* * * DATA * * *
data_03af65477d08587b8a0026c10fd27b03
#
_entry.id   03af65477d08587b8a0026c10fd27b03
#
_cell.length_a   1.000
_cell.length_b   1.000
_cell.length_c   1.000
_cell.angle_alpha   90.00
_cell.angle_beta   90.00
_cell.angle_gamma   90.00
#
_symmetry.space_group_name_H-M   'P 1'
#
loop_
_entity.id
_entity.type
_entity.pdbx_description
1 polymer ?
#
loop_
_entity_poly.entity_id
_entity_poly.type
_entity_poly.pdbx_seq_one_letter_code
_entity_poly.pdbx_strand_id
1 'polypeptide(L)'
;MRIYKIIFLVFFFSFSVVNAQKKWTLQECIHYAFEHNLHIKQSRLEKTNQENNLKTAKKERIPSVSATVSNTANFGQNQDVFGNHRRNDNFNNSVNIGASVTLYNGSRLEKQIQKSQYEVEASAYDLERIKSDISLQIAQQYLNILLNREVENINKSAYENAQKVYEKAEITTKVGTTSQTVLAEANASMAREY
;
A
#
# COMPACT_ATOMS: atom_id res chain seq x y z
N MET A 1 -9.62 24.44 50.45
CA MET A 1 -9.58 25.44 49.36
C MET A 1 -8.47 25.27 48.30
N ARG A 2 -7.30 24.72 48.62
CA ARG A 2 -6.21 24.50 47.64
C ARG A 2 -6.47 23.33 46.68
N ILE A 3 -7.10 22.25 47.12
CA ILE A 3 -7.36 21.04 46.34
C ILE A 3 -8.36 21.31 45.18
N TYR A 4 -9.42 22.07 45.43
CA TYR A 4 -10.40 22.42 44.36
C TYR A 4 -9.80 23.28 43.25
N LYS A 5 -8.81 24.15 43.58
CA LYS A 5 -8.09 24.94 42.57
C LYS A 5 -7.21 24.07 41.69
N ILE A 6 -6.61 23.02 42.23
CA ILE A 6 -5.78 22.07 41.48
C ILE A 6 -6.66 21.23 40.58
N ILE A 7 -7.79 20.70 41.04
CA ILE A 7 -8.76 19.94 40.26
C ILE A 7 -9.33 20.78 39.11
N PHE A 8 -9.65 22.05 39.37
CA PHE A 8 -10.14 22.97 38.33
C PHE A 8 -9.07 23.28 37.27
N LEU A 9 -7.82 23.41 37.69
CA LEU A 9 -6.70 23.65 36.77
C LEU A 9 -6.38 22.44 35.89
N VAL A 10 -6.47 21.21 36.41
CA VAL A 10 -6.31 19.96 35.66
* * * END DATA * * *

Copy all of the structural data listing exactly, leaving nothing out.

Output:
data_03af65477d08587b8a0026c10fd27b03
#
_entry.id   03af65477d08587b8a0026c10fd27b03
#
_cell.length_a   1.000
_cell.length_b   1.000
_cell.length_c   1.000
_cell.angle_alpha   90.00
_cell.angle_beta   90.00
_cell.angle_gamma   90.00
#
_symmetry.space_group_name_H-M   'P 1'
#
loop_
_entity.id
_entity.type
_entity.pdbx_description
1 polymer ?
#
loop_
_entity_poly.entity_id
_entity_poly.type
_entity_poly.pdbx_seq_one_letter_code
_entity_poly.pdbx_strand_id
1 'polypeptide(L)'
;MRIYKIIFLVFFFSFSVVNAQKKWTLQECIHYAFEHNLHIKQSRLEKTNQENNLKTAKKERIPSVSATVSNTANFGQNQDVFGNHRRNDNFNNSVNIGASVTLYNGSRLEKQIQKSQYEVEASAYDLERIKSDISLQIAQQYLNILLNREVENINKSAYENAQKVYEKAEITTKVGTTSQTVLAEANASMAREY
;
A
#
# COMPACT_ATOMS: atom_id res chain seq x y z
N MET A 1 -9.62 24.44 50.45
CA MET A 1 -9.58 25.44 49.36
C MET A 1 -8.47 25.27 48.30
N ARG A 2 -7.30 24.72 48.62
CA ARG A 2 -6.21 24.50 47.64
C ARG A 2 -6.47 23.33 46.68
N ILE A 3 -7.10 22.25 47.12
CA ILE A 3 -7.36 21.04 46.34
C ILE A 3 -8.36 21.31 45.18
N TYR A 4 -9.42 22.07 45.43
CA TYR A 4 -10.40 22.42 44.36
C TYR A 4 -9.80 23.28 43.25
N LYS A 5 -8.81 24.15 43.58
CA LYS A 5 -8.09 24.94 42.57
C LYS A 5 -7.21 24.07 41.69
N ILE A 6 -6.61 23.02 42.23
CA ILE A 6 -5.78 22.07 41.48
C ILE A 6 -6.66 21.23 40.58
N ILE A 7 -7.79 20.70 41.04
CA ILE A 7 -8.76 19.94 40.26
C ILE A 7 -9.33 20.78 39.11
N PHE A 8 -9.65 22.05 39.37
CA PHE A 8 -10.14 22.97 38.33
C PHE A 8 -9.07 23.28 37.27
N LEU A 9 -7.82 23.41 37.69
CA LEU A 9 -6.70 23.65 36.77
C LEU A 9 -6.38 22.44 35.89
N VAL A 10 -6.47 21.21 36.41
CA VAL A 10 -6.31 19.96 35.66